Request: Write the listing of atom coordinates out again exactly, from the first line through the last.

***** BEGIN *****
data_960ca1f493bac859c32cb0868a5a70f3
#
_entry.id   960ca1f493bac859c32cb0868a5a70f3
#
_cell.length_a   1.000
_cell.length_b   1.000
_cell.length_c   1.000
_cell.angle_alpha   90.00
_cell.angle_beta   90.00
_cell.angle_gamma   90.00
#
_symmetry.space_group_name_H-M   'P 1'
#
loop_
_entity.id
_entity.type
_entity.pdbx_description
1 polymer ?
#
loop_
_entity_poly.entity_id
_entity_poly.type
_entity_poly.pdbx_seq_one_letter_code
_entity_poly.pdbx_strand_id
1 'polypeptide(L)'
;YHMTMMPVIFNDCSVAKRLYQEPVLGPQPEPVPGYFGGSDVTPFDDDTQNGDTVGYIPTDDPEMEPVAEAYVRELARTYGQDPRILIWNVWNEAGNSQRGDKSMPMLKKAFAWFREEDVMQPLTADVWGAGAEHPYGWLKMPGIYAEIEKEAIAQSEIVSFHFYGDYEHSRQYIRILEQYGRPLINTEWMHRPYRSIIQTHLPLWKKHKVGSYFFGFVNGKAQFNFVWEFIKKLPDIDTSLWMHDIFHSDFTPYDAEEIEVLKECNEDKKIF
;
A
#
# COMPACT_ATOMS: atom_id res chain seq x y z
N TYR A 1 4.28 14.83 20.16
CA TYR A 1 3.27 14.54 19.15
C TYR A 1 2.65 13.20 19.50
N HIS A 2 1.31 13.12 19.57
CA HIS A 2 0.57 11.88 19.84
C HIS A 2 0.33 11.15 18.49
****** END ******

data_960ca1f493bac859c32cb0868a5a70f3
#
_entry.id   960ca1f493bac859c32cb0868a5a70f3
#
_cell.length_a   1.000
_cell.length_b   1.000
_cell.length_c   1.000
_cell.angle_alpha   90.00
_cell.angle_beta   90.00
_cell.angle_gamma   90.00
#
_symmetry.space_group_name_H-M   'P 1'
#
loop_
_entity.id
_entity.type
_entity.pdbx_description
1 polymer ?
#
loop_
_entity_poly.entity_id
_entity_poly.type
_entity_poly.pdbx_seq_one_letter_code
_entity_poly.pdbx_strand_id
1 'polypeptide(L)'
;YHMTMMPVIFNDCSVAKRLYQEPVLGPQPEPVPGYFGGSDVTPFDDDTQNGDTVGYIPTDDPEMEPVAEAYVRELARTYGQDPRILIWNVWNEAGNSQRGDKSMPMLKKAFAWFREEDVMQPLTADVWGAGAEHPYGWLKMPGIYAEIEKEAIAQSEIVSFHFYGDYEHSRQYIRILEQYGRPLINTEWMHRPYRSIIQTHLPLWKKHKVGSYFFGFVNGKAQFNFVWEFIKKLPDIDTSLWMHDIFHSDFTPYDAEEIEVLKECNEDKKIF
;
A
#
# COMPACT_ATOMS: atom_id res chain seq x y z
N TYR A 1 4.28 14.83 20.16
CA TYR A 1 3.27 14.54 19.15
C TYR A 1 2.65 13.20 19.50
N HIS A 2 1.31 13.12 19.57
CA HIS A 2 0.57 11.88 19.84
C HIS A 2 0.33 11.15 18.49